"It's really a form of rationing, where you have the care based on the money that's been budgeted rather than on the needs of the people," Carlson says. "And that's entirely backwards."
In 2015, Medicaid spending topped $552 billion nationwide. People who receive both Medicaid and Medicare, and people with disabilities account for more than half of overall Medicaid spending. In addition to helping low-income seniors with long-term care, Medicaid also helps pay for some of their Medicare premiums and copays.
Under the GOP proposal, nursing care in a facility would remain a guaranteed Medicaid benefit, though states could reduce how much they spend on it if they were forced to cut their budgets. And Republicans might well attempt to loosen or undo federal requirements on the program, with subsequent legislation that would give states more control.
Such a shift would "decimate Medicaid's current guarantee of adequate and affordable care," according to the Justice in Aging analysis.
In the meantime, states could do away with benefits not guaranteed under federal law, which include at-home nursing care, personal care — which Medi-Cal covers for qualified beneficiaries — and even inpatient and nursing care in mental health facilities for the elderly.
A report released last week by the nonpartisan Congressional Budget Office suggests states might cut provider payments or eliminate some of their optional services to fill the funding gap left by the restricted flow of federal money.
But Oren Cass, a senior fellow with the conservative Manhattan Institute who specializes in anti-poverty law, says the current system leads to state overspending. And that overspending comes at that expense of other things, like education, he says. Cass doesn't think the GOP plan would necessarily harm elderly Medicaid beneficiaries.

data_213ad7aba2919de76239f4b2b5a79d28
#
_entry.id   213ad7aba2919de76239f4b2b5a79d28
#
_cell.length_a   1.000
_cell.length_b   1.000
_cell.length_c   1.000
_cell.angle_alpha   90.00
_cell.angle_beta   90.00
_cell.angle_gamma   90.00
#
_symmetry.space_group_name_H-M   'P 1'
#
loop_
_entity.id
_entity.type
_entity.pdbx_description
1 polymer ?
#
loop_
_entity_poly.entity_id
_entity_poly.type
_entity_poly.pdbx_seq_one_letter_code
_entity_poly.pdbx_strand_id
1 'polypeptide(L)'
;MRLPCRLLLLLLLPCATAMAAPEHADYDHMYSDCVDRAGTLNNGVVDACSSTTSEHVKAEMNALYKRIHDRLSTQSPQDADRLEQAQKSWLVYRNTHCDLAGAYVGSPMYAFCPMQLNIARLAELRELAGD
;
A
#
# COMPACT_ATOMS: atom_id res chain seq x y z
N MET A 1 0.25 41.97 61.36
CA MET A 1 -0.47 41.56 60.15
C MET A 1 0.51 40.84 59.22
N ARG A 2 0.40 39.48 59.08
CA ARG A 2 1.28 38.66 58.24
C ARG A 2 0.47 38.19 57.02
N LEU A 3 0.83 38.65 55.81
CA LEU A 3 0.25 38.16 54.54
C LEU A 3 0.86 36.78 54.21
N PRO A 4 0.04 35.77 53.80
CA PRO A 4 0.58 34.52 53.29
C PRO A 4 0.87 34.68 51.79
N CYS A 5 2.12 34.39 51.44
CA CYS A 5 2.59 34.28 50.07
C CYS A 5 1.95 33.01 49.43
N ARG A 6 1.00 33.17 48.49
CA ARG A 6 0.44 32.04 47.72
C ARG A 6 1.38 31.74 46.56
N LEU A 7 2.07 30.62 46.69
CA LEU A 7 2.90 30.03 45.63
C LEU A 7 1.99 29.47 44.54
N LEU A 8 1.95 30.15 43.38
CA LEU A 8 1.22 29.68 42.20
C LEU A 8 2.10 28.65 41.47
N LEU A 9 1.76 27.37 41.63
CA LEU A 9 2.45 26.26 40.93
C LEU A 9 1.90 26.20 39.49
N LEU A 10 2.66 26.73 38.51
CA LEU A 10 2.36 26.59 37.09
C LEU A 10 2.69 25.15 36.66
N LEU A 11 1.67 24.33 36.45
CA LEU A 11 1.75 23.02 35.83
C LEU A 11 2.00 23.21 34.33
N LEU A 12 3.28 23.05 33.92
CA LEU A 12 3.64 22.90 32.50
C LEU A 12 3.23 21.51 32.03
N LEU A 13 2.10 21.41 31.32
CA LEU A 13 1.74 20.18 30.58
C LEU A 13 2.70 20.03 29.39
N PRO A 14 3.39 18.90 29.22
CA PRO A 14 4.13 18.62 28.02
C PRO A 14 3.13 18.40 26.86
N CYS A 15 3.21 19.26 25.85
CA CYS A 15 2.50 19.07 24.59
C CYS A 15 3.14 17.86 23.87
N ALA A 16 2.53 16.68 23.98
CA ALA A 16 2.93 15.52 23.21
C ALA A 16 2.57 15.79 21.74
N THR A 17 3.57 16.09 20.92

"A state that wants to continue the spending it does on the elderly can do that if it would rather make cuts elsewhere," he says. "Or it can put up more of its own money."
Having more flexibility, Cass says, might appeal to state legislators and health care leaders.
"If you ask California today whether it would rather have Donald Trump run its Medicaid program or run it itself, I think most people there — especially liberal people — would say they would rather have the state making the rules," he says.
But Pat McGinnis, who heads the California Advocates for Nursing Home Reform, says that prospect worries her. "There are so many federal protections under the current Medicaid system," she says, "and I think most of those would be gone."
McGinnis worries that current requirements on hospital inpatient and outpatient services could disappear, for example, along with asset protections designed to keep spouses of those on Medicaid from becoming impoverished.
For now, however, the debate over the GOP bill is largely speculative, since there may be enough Republicans with serious concerns about the legislation to sink or significantly amend it.
As the debate heats up in Washington, Charlotte Altieri of Long Beach remains hopeful that her mother's nursing home care will be spared any cuts.
"We're not at some grandiose nursing home right now," she says. "Where are we going to find one that costs less than this one?"
This story is part of a reporting partnership with NPR and Kaiser Health News. Stephanie O'Neill is freelance journalist in Los Angeles who covers health care. You can find her on twitter @ReporterSteph.